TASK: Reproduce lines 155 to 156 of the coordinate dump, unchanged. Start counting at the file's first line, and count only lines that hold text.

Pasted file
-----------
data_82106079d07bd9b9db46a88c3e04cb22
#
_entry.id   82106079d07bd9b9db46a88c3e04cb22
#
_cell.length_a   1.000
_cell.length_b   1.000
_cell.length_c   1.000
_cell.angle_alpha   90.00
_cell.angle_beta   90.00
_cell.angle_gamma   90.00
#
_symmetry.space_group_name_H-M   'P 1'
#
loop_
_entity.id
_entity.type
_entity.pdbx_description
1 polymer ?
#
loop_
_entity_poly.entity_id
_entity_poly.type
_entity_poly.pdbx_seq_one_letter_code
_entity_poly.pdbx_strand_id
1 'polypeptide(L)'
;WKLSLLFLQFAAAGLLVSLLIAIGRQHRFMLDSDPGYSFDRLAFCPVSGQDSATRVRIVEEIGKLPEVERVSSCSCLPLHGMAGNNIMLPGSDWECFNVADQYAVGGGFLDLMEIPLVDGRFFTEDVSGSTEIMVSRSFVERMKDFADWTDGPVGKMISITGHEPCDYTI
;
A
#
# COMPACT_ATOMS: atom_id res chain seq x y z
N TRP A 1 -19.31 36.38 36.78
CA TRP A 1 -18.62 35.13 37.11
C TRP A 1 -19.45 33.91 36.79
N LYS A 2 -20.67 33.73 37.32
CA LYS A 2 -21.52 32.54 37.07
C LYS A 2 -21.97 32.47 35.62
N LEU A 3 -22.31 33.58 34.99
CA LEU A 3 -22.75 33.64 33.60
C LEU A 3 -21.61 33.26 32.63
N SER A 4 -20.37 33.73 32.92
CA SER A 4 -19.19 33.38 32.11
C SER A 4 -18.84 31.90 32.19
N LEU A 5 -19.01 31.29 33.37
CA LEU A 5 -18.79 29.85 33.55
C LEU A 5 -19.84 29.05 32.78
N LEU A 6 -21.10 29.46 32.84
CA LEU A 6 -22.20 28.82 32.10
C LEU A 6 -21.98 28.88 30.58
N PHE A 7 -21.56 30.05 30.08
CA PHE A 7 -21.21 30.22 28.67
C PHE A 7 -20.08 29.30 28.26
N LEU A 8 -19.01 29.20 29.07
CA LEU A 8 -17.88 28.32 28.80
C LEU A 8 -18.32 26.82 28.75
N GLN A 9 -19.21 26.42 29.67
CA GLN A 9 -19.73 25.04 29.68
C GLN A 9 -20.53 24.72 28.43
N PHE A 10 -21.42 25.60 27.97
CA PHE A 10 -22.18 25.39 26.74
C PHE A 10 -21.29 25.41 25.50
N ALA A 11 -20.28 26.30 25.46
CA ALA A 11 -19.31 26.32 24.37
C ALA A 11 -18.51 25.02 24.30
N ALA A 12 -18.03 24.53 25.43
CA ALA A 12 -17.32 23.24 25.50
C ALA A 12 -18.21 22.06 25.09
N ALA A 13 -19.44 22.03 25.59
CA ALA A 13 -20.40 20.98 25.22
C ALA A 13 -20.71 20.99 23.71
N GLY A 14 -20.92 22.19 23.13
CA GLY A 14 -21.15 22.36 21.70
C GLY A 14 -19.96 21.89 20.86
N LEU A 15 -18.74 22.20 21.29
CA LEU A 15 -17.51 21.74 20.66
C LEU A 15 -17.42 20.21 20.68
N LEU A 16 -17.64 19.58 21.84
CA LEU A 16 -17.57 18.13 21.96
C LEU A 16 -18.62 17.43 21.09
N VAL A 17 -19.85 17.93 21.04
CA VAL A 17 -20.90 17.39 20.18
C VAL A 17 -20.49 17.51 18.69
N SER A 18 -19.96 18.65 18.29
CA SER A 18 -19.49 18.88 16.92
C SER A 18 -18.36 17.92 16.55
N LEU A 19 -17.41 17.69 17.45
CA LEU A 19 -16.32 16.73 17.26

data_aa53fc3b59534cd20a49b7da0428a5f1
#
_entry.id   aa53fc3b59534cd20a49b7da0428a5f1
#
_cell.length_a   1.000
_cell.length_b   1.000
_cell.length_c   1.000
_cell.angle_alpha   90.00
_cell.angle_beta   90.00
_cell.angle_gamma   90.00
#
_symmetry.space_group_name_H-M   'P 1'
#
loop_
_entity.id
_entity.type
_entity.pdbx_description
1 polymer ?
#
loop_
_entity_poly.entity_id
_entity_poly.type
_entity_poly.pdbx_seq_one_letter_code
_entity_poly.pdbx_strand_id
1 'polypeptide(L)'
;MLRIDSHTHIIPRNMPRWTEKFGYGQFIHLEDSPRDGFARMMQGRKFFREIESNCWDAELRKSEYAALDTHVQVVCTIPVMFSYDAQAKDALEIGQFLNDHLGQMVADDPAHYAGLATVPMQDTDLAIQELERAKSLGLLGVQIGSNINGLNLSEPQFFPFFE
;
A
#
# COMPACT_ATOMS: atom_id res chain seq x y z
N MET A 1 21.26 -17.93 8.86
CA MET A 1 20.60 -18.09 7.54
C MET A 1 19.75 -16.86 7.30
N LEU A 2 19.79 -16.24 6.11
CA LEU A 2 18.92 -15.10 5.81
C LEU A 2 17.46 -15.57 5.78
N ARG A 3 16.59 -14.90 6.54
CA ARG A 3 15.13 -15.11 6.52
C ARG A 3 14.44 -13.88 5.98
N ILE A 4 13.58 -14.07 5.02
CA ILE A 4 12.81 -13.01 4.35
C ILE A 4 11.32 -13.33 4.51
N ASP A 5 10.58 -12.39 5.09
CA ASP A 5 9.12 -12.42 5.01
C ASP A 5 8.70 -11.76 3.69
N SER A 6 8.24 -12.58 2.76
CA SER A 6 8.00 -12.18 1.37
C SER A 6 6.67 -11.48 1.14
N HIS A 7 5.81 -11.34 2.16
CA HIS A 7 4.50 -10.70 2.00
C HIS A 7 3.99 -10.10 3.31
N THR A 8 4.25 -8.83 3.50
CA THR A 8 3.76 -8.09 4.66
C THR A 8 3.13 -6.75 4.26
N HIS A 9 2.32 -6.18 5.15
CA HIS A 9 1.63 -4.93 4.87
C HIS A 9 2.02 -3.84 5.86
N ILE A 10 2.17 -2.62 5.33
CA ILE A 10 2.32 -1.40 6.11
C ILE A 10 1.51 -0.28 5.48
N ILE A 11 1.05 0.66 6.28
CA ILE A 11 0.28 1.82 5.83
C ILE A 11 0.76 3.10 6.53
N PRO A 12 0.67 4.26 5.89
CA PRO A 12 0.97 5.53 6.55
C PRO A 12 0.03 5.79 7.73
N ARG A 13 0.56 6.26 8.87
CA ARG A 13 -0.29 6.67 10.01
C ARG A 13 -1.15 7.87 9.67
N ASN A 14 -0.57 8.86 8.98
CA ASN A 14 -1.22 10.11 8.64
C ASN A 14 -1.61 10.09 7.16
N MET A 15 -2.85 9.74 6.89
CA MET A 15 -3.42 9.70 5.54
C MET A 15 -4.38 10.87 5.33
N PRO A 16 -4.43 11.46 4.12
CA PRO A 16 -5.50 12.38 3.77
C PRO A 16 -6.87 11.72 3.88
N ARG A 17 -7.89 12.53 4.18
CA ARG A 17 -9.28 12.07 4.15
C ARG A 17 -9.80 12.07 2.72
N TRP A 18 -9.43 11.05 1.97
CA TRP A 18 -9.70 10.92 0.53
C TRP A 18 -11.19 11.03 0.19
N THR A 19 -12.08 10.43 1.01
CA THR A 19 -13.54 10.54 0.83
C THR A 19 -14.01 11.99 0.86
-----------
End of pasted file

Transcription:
C ARG A 13 -1.15 7.87 9.67
N ASN A 14 -0.57 8.86 8.98